The Jewel of Ancient Islam
Baghdad, the capital of Iraq, is home to one of the greatest collections of history and intelligence in all of the Islamic world. It is located near the Tigris River and today has a population of nearly 3.8 million. In the mid7thcentury, during the Golden Age of ancient Islam,
Baghdad became the center of all learning and intelligence. It is often referred to as the “House of Wisdom”. This great city established a foundation for future learning and an infrastructure for future discoveries and inventions that helped shape the world we live in today. Baghdad would not have been the great city it is now if it weren’t for the mathematicians, medics, astronomers, architects and artists that lived throughout this period of time. Scholars truly made Baghdad the jewel of the Muslim world.
Baghdad was a community where all forms of intelligence could thrive and flourish. It served as a major center of study. One of them being mathematics. In a 2010 article, written in
The Story of Mathematics, writer Luke Mastin includes essential information on the rise of mathematics in the ancient Islamic civilization. Mastin writes that “the outstanding Persian mathematician Muhammad AlKhwarizmi was an early Director of the House of Wisdom in the
9th Century, and one of the greatest of early Muslim mathematicians. Perhaps AlKhwarizmi’s most important contribution to mathematics was his strong advocacy of the Hindu numerical system (1 9 and 0)” (1) AlKhwarizmi revolutionized Islamic mathematics in not only
Baghdad, but in the entire Muslim nation, and later in Europe as well. He emphasized Baghdad's rich culture of intelligence and understanding of the world. Additionally, this city grasped a better understanding of the cosmos as well. The House of Wisdom attracted scientists from all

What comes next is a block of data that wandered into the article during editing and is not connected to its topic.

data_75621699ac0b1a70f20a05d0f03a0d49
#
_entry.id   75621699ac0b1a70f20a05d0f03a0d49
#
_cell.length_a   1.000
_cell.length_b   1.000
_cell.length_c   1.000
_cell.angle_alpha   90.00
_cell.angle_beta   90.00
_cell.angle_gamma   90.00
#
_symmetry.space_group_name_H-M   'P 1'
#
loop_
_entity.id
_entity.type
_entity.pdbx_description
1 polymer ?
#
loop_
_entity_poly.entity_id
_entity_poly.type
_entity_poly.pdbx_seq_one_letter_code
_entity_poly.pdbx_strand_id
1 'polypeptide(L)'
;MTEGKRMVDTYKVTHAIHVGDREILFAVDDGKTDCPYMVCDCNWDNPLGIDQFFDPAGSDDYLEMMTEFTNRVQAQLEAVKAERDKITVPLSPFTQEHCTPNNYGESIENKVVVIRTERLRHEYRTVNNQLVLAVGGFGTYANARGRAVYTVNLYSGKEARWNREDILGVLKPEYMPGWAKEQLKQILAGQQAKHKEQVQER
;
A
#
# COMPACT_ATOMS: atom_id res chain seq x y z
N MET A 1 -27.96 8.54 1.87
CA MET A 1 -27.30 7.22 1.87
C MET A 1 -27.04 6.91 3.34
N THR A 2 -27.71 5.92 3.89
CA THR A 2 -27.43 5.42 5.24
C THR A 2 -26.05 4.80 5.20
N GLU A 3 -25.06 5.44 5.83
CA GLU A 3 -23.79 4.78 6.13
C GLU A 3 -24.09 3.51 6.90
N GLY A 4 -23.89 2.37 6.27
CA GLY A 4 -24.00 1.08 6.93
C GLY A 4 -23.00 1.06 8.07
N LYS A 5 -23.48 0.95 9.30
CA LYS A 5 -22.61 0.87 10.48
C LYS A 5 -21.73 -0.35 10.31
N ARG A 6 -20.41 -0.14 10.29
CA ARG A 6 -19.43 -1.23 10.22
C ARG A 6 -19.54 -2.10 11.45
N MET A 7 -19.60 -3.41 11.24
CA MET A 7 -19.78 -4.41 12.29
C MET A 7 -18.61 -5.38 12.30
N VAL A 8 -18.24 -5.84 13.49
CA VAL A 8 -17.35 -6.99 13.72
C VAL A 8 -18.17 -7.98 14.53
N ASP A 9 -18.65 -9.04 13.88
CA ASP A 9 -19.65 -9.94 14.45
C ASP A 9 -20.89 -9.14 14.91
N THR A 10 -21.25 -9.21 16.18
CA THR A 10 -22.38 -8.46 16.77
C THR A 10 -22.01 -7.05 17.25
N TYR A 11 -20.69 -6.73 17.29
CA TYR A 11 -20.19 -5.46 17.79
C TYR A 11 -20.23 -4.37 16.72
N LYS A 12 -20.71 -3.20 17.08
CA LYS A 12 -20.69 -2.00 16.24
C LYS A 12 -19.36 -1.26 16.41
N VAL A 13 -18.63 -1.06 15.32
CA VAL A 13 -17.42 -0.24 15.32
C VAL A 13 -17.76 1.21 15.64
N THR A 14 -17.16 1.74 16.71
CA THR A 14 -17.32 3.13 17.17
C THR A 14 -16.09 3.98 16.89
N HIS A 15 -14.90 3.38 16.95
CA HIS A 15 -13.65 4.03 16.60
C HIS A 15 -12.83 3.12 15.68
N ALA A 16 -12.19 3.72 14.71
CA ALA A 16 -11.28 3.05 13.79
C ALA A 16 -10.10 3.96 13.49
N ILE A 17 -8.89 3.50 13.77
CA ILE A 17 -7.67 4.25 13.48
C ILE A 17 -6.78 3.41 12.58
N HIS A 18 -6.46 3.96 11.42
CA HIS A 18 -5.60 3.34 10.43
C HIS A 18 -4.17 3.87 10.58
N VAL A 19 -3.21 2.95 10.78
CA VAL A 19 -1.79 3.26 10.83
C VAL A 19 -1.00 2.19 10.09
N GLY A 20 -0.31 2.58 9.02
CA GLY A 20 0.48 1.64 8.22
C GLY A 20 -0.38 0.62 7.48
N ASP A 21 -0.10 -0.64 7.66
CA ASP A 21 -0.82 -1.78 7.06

over the world to discuss and doubt past astronomers. The heritage of astronomy dates back thousands of years, but was revolutionized in Baghdad. Scholars from ancient Greece inspired
Muslims to seek out new information of the world beyond earth. An article in the
examined how scholars of ancient Islam refined the the works of Ptolemy. Author Martyn
Shuttleworth discusses that “perhaps the best known of all the Islamic astronomers and mathematicians was AlBattani, whose findings and books found their way into Europe and would influence Kepler, Galileo, and Tycho. He wrote many books about astronomy and mathematics, with his most famous book, ’The Zij’, improving upon the work of Ptolemy’s
Almagest . . . Other advances attributed to him were the discovery that the solar apogee is not fixed, but slowly moves; that the ecliptic is inclined; and that precession occurs at a different rate than the Greeks believed” (1). Such intelligence is priceless, and was well respected by future astronomers in Baghdad and throughout the world. AlBattani was capable of changing people perspective of space and of our importance in it. Because of these great scholars, Baghdad thrived in knowledge and of great success.
As different health concerns began to arise during Medieval Islam, more and more people were becoming interested in medicine and the study of the human body. Since Muslims believed highly in taking care of the sick, the advancements of medicine began to arise during this era.
AlRazi, known as the Father of Islamic Medicine, “produced over 200 books about medicine and philosophy. . .Rhazes was also famous for his work on refining the scientific method and promoting experimentation and observation. His most famous achievement, was finding a place suitable for a hospital in Baghdad. . . He served as the director of this hospital for a large part of his career and performed most of his research that defined Islamic medicine” (Islamic Medicine,
Shuttleworth). AlRazi created a frontier for the future of medicine in Baghdad. He inspired doctors to seek out